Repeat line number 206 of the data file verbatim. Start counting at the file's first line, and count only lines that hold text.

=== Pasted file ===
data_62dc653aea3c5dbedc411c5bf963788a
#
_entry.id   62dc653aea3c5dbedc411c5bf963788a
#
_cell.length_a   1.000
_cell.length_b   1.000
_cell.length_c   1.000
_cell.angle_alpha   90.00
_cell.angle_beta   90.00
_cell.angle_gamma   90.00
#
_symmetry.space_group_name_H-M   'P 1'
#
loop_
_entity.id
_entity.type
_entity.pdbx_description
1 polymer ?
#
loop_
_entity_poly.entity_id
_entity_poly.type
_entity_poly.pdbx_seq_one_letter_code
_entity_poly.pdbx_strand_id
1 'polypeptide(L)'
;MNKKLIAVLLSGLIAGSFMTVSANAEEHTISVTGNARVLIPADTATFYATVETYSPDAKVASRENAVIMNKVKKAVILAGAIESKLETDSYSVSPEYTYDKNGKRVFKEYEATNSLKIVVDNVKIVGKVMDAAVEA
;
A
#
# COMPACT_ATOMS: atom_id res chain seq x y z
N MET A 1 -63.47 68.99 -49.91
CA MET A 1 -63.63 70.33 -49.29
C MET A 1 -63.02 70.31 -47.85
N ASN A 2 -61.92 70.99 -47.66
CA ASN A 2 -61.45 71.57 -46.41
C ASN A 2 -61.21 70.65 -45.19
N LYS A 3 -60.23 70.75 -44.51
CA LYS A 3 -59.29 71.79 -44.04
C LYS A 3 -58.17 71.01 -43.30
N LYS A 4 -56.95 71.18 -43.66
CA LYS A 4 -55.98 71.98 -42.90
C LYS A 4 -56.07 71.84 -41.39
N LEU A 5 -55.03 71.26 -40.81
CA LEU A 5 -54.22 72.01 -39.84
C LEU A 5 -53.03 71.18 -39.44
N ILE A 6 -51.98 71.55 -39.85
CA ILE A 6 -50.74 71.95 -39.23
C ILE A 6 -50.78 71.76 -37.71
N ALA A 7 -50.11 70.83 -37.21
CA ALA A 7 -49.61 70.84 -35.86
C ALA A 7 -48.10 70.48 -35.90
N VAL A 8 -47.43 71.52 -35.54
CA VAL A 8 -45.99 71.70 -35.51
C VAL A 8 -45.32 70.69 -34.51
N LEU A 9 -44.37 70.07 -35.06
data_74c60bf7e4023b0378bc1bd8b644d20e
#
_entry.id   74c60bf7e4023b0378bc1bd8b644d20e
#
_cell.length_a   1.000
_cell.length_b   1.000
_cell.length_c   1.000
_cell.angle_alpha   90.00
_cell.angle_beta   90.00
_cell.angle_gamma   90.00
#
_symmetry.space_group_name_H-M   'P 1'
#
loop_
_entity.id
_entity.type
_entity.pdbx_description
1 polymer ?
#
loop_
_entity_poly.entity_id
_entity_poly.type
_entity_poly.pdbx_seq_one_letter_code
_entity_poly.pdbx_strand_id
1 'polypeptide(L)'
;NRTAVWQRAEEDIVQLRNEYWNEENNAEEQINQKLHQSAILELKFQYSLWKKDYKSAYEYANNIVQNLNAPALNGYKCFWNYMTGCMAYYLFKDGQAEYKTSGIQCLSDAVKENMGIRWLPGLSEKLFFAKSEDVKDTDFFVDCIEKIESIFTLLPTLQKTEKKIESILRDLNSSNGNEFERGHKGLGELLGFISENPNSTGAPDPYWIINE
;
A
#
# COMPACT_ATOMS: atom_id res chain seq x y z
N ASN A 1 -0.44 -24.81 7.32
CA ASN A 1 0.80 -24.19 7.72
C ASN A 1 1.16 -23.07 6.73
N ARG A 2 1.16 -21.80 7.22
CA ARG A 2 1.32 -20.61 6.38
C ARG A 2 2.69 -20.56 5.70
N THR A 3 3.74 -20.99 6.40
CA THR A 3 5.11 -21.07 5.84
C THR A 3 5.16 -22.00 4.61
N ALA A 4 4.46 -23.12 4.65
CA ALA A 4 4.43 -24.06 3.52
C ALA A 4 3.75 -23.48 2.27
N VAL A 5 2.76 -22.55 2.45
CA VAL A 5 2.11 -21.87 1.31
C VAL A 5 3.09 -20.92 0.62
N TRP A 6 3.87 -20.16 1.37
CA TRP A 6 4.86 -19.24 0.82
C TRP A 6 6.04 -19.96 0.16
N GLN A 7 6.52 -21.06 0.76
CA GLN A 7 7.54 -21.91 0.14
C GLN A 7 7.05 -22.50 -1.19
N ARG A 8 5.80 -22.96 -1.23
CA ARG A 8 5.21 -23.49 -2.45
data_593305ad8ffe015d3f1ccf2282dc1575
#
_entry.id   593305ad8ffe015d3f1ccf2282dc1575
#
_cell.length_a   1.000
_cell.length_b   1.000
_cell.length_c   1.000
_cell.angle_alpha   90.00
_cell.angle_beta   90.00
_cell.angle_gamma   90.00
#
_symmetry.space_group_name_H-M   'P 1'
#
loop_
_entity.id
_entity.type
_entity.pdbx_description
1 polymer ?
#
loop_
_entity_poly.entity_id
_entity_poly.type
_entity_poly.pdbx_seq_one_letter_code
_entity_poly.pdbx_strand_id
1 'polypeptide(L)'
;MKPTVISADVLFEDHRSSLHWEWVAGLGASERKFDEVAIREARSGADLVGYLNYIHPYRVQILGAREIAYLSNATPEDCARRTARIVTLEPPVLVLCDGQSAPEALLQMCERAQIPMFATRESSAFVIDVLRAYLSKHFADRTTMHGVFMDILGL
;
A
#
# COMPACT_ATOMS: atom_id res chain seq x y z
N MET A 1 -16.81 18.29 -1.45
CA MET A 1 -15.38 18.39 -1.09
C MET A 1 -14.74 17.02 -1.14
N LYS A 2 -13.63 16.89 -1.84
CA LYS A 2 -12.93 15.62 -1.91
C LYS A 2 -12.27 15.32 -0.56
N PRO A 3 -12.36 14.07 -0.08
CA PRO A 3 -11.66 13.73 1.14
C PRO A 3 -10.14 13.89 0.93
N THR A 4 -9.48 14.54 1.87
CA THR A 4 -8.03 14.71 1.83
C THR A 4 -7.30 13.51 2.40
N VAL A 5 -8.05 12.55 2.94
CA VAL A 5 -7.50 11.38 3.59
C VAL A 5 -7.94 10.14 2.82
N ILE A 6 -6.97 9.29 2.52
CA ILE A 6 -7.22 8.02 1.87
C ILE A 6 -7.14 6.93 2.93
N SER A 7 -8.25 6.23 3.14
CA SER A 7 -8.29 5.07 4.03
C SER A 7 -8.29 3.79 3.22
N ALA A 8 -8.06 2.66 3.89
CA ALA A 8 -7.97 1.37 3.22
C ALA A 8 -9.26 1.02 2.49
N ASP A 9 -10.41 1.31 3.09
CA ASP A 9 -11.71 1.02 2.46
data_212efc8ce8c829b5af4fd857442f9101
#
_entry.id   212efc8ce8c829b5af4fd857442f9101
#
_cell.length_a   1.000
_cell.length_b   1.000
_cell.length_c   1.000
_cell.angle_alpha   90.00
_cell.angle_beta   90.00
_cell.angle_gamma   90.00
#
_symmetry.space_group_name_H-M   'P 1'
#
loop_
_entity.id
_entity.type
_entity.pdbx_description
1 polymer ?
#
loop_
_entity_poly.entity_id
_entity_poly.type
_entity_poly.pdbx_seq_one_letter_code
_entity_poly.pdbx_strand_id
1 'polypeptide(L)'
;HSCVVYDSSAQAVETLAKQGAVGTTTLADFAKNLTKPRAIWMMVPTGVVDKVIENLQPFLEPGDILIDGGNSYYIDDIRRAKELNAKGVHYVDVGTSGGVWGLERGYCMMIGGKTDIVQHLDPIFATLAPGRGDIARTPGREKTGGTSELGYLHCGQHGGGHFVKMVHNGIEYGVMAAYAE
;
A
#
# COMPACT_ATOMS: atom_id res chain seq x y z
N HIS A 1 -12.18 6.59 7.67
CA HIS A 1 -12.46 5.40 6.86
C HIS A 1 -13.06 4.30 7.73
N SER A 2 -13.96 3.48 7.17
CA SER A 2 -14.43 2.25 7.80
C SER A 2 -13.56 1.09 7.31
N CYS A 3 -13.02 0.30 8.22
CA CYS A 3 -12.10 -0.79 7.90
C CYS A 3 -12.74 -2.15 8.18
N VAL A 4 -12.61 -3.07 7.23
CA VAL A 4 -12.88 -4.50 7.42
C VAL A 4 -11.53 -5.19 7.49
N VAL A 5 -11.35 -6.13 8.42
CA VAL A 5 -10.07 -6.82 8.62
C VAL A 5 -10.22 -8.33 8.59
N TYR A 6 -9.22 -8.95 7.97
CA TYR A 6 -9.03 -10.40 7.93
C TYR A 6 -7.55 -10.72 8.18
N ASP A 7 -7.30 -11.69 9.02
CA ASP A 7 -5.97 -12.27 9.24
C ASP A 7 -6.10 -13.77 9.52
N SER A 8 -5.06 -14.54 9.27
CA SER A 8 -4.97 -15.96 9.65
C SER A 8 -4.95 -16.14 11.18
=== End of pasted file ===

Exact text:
C VAL A 4 -11.53 -5.19 7.49